पूर्वं तु बादरायणः, हेतुव्यपदेशात् ॥ ४१ ॥
pūrvaṃ tu bādarāyaṇaḥ, hetuvyapadeśāt || 41 ||
pūrvam—The former (i.e. the Lord); tu—but; bādarāyaṇaḥ—Badarayana; hetu-vyapadeśāt—on account of His being declared to be the cause (of the actions even).
41. But Badarayana (thinks) the former (the Lord, as the bestower of the fruits of actions) on account of His being declared to be the cause (of the actions even).
‘But’ refutes the view of Sutra 40. Both Karma and Apurva are insentient, and as such incapable of producing results without the intervention of an intelligent principle. For such a phenomenon is not experienced in the world. No one gets anything by worshipping stocks and stones. So the fruits of actions come only from the Lord, and this is all the more established, as the Lord Himself causes people to act one way or the other; and since the Jiva acts as directed by Him, He Himself is the bestower of the fruits of his actions according to his deserts. “He makes him whom He wishes to lead up from these worlds do a good deed” etc. (Kau. 3. 8); “Whichever divine form a devotee wishes to worship . . . and obtains from it the results he desires, as ordained by Me” (Gita 7. 21-22). Since the Lord has regard for the merit and demerit of the souls, the objection that a uniform cause is incapable of producing various effects does not stand.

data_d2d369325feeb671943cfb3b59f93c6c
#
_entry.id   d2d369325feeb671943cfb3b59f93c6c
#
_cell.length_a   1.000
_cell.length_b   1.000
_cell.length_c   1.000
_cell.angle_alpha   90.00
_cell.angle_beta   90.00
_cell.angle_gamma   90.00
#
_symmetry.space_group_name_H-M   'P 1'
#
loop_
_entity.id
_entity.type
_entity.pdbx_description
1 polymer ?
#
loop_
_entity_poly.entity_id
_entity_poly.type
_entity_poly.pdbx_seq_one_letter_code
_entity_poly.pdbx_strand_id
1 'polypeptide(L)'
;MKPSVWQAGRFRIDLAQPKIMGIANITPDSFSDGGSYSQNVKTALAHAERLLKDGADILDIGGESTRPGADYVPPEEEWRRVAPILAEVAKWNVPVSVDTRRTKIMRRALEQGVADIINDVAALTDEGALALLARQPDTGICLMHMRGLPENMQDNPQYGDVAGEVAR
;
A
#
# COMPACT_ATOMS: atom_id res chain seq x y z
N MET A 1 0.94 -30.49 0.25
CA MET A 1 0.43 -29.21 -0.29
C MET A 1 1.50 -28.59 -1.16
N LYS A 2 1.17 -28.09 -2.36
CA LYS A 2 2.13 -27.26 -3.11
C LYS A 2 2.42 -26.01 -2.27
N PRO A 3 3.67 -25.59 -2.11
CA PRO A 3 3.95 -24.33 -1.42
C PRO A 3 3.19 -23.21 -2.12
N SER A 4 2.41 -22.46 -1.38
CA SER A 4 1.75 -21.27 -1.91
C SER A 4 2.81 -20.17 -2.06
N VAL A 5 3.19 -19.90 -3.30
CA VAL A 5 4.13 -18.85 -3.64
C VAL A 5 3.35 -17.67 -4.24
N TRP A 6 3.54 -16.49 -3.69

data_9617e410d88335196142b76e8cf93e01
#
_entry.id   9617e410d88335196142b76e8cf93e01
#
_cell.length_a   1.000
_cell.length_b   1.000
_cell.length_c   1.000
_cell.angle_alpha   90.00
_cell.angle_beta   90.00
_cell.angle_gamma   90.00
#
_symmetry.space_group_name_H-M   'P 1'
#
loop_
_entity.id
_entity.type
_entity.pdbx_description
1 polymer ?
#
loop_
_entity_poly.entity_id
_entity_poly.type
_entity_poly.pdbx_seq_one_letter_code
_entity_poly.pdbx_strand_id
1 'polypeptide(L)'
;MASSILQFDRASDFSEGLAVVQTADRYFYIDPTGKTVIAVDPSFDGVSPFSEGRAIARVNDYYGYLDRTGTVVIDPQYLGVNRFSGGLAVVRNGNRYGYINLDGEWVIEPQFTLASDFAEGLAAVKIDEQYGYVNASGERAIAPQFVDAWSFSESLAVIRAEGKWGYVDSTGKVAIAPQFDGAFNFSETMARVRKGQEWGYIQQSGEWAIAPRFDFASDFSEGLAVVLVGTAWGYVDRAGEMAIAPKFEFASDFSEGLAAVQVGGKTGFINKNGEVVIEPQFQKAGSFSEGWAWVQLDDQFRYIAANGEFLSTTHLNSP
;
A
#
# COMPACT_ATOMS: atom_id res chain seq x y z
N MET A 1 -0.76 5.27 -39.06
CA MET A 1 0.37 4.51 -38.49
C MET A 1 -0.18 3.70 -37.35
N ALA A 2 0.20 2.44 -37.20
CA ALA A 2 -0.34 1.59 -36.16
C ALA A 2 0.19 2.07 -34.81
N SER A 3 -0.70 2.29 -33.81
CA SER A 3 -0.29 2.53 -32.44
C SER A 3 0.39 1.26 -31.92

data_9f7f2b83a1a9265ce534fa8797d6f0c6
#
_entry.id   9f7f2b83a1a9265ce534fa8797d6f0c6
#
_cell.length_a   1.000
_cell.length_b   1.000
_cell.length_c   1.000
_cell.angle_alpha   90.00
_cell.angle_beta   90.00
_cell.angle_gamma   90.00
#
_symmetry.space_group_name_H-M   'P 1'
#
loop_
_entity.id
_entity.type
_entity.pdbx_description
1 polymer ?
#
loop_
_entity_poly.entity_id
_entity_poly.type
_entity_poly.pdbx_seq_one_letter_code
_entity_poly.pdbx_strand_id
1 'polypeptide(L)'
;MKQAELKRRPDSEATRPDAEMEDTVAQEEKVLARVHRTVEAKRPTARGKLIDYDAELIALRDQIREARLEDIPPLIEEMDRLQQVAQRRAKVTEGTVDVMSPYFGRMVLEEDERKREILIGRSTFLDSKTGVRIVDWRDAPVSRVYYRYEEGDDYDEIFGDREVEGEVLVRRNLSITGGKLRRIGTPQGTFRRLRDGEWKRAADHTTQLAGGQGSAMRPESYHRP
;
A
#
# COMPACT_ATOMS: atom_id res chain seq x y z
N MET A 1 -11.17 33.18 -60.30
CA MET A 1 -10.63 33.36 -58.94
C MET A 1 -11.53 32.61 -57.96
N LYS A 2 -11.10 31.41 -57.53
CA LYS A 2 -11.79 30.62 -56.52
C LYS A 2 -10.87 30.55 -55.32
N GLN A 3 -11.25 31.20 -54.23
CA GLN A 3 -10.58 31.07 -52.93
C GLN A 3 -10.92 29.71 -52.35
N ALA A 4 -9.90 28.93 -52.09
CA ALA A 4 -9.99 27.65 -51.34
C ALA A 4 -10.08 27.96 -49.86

In the last four topics the entity ‘That’ has been explained. Firstly, Brahman has been shown to be formless, self-effulgent, and without difference; secondly, by the denial of manifoldness in It it has been established that It is one without a second; and lastly, It has been proved to be the giver of the fruits of people’s actions in the relative world. Thus the two entities ‘thou’ and ‘That’ have been explained in these two sections.